Wednesday July 23, 2014





Key to winter forecast is 'normal'

'It's unlikely your snowbrushes and shovels will have a chance to collect dust'
Keith Anderson

Bradford McArthur hitches a ride to Sun Peaks ski resort Monday next to the Summit Drive highway on-ramp. The sunny weather and mild conditions were calling McArthur to the hills.

If grey weather, consumer debt and the fiscal cliff have got you down, look at the bright side — winter is just three weeks away.

And winter, according to Environment Canada's long-range forecast released on Monday, is expected to be "normal."

Along with his monthly weather summary for November – which was warmer and somewhat drier than normal — local meteorologist Jim Steele gave Environment Canada's three-month outlook.

"The one word at the top was 'normal'," Steele said.

That means normal precipitation and normal temperatures, conditions typical of recent Kamloops winters. The chances that it will be warmer than normal are estimated to be 40 to 49 per cent whereas the chances it will be colder are just 10 to 19 per cent.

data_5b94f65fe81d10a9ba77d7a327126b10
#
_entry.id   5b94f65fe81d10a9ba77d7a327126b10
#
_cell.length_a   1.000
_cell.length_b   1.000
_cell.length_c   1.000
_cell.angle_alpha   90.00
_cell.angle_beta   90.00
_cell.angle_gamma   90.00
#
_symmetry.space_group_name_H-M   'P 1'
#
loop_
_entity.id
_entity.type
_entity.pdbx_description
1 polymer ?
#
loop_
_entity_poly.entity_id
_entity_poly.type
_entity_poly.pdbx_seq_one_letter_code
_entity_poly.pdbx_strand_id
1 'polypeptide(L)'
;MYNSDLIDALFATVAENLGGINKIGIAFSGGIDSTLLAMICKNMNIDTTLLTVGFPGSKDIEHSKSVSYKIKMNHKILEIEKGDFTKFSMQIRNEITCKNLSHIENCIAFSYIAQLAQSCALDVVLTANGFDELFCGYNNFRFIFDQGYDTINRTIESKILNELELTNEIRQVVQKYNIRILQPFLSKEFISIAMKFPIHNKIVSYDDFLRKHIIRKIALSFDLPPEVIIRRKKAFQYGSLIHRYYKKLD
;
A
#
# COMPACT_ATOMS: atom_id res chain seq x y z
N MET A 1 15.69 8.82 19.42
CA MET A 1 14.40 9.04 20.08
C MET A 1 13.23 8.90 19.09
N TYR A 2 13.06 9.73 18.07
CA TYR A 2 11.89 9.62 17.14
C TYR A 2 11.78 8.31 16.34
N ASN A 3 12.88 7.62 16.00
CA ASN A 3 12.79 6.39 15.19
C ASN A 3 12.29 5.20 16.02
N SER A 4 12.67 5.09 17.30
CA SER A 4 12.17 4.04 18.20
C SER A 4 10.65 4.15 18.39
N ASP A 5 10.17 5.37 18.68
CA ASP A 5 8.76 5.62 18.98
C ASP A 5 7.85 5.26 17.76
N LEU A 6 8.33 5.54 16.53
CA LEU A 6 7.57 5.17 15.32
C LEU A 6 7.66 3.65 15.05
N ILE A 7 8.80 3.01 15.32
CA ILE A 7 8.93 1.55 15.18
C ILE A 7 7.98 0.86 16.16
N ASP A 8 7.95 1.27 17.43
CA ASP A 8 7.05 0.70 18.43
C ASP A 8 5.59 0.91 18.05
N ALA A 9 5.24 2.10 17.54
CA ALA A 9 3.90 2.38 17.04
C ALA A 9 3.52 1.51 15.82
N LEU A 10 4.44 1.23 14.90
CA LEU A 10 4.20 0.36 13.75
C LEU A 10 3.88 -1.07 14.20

But normal doesn't necessarily mean moderate. In other words, winter will bring periods of warmer and colder weather.

"There will be cold stuff and it will be a shocker if winter doesn't arrive," Steele said.

The El Nino factor, the deep ocean current that was earlier expected to bring harsh winter weather to North America, has subsided, Steele said.

Environment Canada's outlook is consistent with seasonal forecasts provided by other sources.

The time-tested Farmer's Almanac suggests winter temperatures will be slightly above normal on average with the coldest periods in mid-December — along with the heaviest snowfall — mid- to late January and early February. Precipitation is supposed to be slightly below normal in southern B.C. and above normal in the north.

A more contemporary source, the Weather Network, uses that same word again — normal. The network's director of meteorology, Chris Scott, said recently that winter in Western Canada won't be brutal but will be more, well, winter-like than last year.

"Last winter's tame conditions were unusual; whereas this year it's unlikely your snowbrushes and shovels will have a chance to collect dust," Scott said.

Meanwhile, a mild southwesterly flow has given Kamloops an extension of mostly mild fall weather through November, Steele reported.

The average daily high of 7.1 C was above the normal of 5.2. Total precipitation was 20.7 milimetres or 86 per cent of normal. Most of the snow fell on one day, Nov. 12.

The pattern has been fairly consistent. Mean temperature for September to November was 10 C, above the normal of 8.5 and close to the warmest fall mean temperature of 10.6 in 1998.


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